By James L. Ballou
I fired my first Ingram Mac-10 in my neighbor’s cellar. The M-10 was an original Powder Springs, with matching suppresser in 9 mm. This was great fun, save for one obstacle; his wife kept her clay statues for her ceramics class near the impact area. Our fun came to an abrupt end when an errant round punctured a water pipe ruining thousands of dollars worth of stock. Oh, what we would have done for a sub-caliber device for home use!
Leave it to the Swedes to come up with an ingenious solution to “in-house” training.
In 1981, while working on the Viking program, I was shown a sub caliber device developed for the M-45 B, the Swedish K. This is a unique device that could affect the way you shoot subguns forever. Paul Reed of the Navy Arms Co. has come up with a large supply of the special sub caliber rounds in 9mm that may be used in any firearm chambered for same.
The cartridge consists of a 9mm projectile made of plastic with a 5.2 mm steel BB embedded in the tip. It was made to be fired in a confined area quite safely, as long as the usual safety rules for live full powered ammunition are followed.
The sub caliber barrel was written up in SAR’s Premier issue, October 1997 Vol.1 No 1 p. 35. Once one removes the bulbous safety device, a 5.2-mm smooth bore is revealed. You may have seen the blank firing device in the movie “ Invasion USA” with Chuck Norris. This large safety cone is held on with a spring clip that, when removed allows it to be screwed off. Danger !!!, The barrel could chamber a ball round and its detonation could prove to be disastrous.
There are two distinct types of practice rounds. The red one is strictly a blank; and a black round, tipped with a steel pellet is the practice round. Both can be contained within the safety device. The best part is that both rounds operate the K in full auto reliably with the regular bolt. The only problem is the smell of burning plastic.
Each box of 36 rounds has the added bonus of the en-bloc clip that became the basis for the C-3 Systems rapid loader. With the loader, you can load a magazine in less than 3 seconds.
Navy Arms is contemplating the production of the sub caliber barrels. It could even be used in pistols. Now for the brilliant idea. Find a burned out K-barrel, Sten barrel or any 9-mm barrel and insert a 5.2 mm barrel “ Viola!” You too can fire your Sten, Uzi, in your own basement.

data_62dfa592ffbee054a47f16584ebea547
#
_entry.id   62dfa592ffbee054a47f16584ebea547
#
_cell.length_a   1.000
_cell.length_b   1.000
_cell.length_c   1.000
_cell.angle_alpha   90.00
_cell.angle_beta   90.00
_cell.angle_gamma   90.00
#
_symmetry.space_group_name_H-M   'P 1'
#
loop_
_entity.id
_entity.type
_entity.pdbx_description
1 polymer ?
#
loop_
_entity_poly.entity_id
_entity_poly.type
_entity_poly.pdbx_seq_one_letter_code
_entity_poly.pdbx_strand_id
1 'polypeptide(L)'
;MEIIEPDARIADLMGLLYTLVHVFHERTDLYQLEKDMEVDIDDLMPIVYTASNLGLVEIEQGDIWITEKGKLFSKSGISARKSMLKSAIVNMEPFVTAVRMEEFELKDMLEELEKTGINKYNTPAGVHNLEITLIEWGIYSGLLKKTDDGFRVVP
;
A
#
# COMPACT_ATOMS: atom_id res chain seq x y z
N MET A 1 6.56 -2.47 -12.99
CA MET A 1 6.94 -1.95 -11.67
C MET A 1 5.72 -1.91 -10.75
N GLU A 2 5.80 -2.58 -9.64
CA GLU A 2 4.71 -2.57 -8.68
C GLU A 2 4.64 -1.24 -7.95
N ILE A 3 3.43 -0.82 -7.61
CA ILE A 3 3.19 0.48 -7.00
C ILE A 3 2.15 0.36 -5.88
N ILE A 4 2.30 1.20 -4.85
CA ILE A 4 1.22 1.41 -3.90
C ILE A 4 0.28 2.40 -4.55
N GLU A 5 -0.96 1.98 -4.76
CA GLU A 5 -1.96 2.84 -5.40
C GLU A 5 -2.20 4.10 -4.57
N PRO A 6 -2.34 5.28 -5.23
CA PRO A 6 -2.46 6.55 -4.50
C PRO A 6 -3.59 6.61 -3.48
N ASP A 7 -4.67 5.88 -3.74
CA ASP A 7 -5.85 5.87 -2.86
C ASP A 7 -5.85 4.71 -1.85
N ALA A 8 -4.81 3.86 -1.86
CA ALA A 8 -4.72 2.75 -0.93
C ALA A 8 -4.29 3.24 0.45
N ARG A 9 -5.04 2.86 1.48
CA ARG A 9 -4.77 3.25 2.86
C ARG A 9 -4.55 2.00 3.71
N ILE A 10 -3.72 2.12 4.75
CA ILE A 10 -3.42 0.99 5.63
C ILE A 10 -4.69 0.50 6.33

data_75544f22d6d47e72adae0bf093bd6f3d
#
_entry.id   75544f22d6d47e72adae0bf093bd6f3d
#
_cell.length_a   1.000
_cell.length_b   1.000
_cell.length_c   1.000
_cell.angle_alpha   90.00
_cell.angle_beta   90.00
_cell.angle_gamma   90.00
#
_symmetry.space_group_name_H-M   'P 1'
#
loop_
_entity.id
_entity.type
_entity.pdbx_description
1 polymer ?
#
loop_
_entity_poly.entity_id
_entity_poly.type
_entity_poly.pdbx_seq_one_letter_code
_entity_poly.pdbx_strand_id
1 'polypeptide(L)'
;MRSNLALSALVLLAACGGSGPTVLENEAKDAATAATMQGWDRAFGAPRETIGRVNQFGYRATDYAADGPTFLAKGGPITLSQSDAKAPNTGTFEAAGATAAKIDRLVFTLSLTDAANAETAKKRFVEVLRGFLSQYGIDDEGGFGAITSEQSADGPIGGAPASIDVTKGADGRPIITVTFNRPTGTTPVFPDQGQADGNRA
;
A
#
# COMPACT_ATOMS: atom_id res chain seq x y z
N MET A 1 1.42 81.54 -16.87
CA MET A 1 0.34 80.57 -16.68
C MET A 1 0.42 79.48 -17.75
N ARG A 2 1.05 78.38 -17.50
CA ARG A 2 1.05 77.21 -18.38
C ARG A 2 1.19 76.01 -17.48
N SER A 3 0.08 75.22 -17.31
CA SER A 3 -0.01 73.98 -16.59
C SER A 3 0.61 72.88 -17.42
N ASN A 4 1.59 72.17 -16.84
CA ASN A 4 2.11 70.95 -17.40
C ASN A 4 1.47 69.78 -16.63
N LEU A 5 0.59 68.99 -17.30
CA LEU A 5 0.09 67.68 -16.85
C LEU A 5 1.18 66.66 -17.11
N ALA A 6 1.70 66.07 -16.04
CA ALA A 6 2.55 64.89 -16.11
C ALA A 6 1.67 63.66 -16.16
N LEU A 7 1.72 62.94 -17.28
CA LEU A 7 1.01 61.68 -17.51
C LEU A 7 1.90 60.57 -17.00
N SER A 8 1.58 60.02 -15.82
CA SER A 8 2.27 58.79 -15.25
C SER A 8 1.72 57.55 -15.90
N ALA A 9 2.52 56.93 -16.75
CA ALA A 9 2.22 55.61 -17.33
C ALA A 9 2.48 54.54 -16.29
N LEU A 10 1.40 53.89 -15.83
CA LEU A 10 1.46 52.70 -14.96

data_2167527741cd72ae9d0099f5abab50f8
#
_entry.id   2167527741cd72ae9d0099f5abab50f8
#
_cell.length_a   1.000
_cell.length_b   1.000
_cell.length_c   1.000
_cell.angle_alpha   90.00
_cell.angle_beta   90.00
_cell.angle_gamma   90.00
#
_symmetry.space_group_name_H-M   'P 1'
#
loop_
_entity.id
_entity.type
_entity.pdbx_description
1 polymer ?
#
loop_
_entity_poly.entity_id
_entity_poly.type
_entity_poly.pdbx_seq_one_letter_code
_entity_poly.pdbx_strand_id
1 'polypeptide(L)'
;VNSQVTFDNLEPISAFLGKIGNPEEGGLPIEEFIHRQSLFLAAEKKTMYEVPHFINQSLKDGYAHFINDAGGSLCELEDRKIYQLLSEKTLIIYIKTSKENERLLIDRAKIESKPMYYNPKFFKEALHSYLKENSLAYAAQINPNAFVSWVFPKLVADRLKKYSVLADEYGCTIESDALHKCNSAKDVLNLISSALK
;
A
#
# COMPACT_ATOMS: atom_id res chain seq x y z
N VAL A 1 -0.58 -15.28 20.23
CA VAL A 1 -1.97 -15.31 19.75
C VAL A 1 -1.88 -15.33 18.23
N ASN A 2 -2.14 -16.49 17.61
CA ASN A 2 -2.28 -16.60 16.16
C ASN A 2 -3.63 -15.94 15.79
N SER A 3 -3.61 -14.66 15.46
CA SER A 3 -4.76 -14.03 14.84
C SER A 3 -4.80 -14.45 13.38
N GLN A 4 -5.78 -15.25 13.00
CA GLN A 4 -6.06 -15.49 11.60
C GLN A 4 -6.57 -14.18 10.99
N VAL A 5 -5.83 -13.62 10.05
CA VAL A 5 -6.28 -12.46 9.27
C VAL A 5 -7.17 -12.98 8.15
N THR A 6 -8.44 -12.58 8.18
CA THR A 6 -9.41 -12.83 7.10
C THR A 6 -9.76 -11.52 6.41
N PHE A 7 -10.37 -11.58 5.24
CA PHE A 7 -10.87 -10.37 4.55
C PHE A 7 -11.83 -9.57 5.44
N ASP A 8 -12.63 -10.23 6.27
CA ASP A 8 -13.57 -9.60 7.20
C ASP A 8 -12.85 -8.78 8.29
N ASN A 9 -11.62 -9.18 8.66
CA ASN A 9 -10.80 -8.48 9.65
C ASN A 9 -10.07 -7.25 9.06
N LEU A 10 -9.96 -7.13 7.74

Just follow all precautions you would for a pellet gun or .22 rifle.
The ammunition comes packed in a small wooden box with two sealed battle packs of 432 rounds weighing, for a total of 864 rounds, weighing 2.7 KG (5.94 pounds).
Test and Evaluation
July 31,2001 19: 00 hours—My faithful crew arrives for photos and field-testing. My ace photographer, Jim Crump, is followed his faithful companion, Vic Duphilly, loaded down with bundles of guns, cameras, and chronographs. I can see the patient owner of Bob’s Tactical, Frank Smith, as trepidation and curiosity make his eyes begin to roll. In a matter of seconds the equipment is ready to record. Even Frank’s lovely wife Judi, who happens to be a master machinist, helped us to accurately record our findings.
As we progress, the project takes on a more dangerous aspect. To our surprise, this round is not as innocuous as was first thought.
At 21 feet, particles from the plastic bullet obliterated any results on an NRA target. They shredded the B-2 target. The smell of burning plastic permeated the range. Then a more sinister discovery emerges. Using the local yellow pages (2” thick) we fired a single round and the steel projectile completely penetrated the book and embedded itself in the rear wall. Then I tested the round on soft pine. Six inches of penetration, more than assures lethality. This would indicate that much more caution is needed in the use of this practice ammo. Treat it exactly as .22 ball ammunition. A steel ball will be prone to ricochet more than a lead projectile.
Loading and firing the black plastic rounds are just as simple as with ball ammunition.
The cyclic rate is identical to ball ammunition.
Price will be $43.00 per case, which works out to approximately 5 cents per round. When was the last time you saw ammo that cheap and so much fun?
Small powder charge 3.6 grains
Plastic Bullet with embedded steel pellet
Mildly corrosive primer
Steel BB 5.2 mm 8.9 grains
Velocity estimated at 925 ft./ sec.
Navy Arms Company, Inc.
689 Bergen Blvd.
Ridgefield, NJ 07657
90 Lafayette Rd.
Salisbury, MA 01952
|This article first appeared in Small Arms Review V5N4 (January 2002)|